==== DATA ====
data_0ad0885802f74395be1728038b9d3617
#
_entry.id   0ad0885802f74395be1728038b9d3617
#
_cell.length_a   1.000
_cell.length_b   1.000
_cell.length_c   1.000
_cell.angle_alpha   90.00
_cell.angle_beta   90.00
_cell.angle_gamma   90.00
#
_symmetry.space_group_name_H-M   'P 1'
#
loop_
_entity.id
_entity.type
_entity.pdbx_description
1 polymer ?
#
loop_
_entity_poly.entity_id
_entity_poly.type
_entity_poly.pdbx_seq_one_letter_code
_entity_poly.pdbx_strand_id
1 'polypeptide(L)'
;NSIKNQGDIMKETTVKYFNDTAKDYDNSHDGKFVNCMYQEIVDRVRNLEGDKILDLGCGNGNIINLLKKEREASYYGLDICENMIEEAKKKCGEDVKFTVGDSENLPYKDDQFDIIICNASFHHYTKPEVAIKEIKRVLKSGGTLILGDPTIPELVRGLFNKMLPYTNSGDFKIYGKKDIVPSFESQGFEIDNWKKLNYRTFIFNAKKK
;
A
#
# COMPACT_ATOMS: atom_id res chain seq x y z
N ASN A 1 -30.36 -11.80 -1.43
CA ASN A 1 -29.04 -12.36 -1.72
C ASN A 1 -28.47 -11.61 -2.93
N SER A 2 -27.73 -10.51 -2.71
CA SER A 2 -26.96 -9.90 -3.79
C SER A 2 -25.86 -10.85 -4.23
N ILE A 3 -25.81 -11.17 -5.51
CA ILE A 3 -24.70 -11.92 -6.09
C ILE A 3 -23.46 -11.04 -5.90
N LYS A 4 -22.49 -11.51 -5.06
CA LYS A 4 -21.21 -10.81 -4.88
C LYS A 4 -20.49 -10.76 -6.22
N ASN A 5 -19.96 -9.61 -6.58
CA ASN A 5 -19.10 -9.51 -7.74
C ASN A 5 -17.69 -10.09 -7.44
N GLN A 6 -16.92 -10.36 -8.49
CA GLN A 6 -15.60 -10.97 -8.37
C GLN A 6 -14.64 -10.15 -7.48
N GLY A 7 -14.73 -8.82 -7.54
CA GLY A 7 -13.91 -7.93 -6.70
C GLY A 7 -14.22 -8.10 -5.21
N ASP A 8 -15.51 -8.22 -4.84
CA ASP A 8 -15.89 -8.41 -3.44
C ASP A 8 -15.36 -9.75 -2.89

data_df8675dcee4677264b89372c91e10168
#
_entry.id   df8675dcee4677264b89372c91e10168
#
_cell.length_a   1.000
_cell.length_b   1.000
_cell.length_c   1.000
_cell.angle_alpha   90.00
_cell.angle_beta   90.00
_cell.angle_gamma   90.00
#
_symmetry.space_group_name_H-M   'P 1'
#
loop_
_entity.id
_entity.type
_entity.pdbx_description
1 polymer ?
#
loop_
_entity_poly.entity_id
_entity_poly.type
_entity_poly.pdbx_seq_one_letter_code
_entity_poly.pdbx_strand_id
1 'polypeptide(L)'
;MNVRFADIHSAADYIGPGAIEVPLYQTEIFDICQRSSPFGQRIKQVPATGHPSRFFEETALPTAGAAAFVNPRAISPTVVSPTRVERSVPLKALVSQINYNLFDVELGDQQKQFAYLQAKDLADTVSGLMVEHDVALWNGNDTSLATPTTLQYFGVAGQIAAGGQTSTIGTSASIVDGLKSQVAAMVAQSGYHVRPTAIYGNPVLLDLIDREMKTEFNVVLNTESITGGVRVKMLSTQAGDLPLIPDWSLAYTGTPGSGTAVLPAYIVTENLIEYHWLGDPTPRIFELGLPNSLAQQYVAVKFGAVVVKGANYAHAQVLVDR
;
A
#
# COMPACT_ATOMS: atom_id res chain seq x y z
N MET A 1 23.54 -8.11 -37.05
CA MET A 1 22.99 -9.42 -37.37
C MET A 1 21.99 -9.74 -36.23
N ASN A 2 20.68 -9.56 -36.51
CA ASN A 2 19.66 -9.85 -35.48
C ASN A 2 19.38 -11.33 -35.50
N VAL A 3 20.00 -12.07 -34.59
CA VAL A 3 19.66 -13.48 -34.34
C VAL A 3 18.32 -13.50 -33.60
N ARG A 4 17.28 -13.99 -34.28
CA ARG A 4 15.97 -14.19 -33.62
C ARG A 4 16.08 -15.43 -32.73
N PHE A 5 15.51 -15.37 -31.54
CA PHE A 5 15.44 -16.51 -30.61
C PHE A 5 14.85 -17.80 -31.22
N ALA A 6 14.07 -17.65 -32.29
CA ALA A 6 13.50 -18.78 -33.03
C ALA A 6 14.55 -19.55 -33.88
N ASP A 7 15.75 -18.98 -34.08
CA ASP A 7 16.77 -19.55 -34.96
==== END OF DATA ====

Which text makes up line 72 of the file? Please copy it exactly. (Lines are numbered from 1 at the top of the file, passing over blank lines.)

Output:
1 polymer ?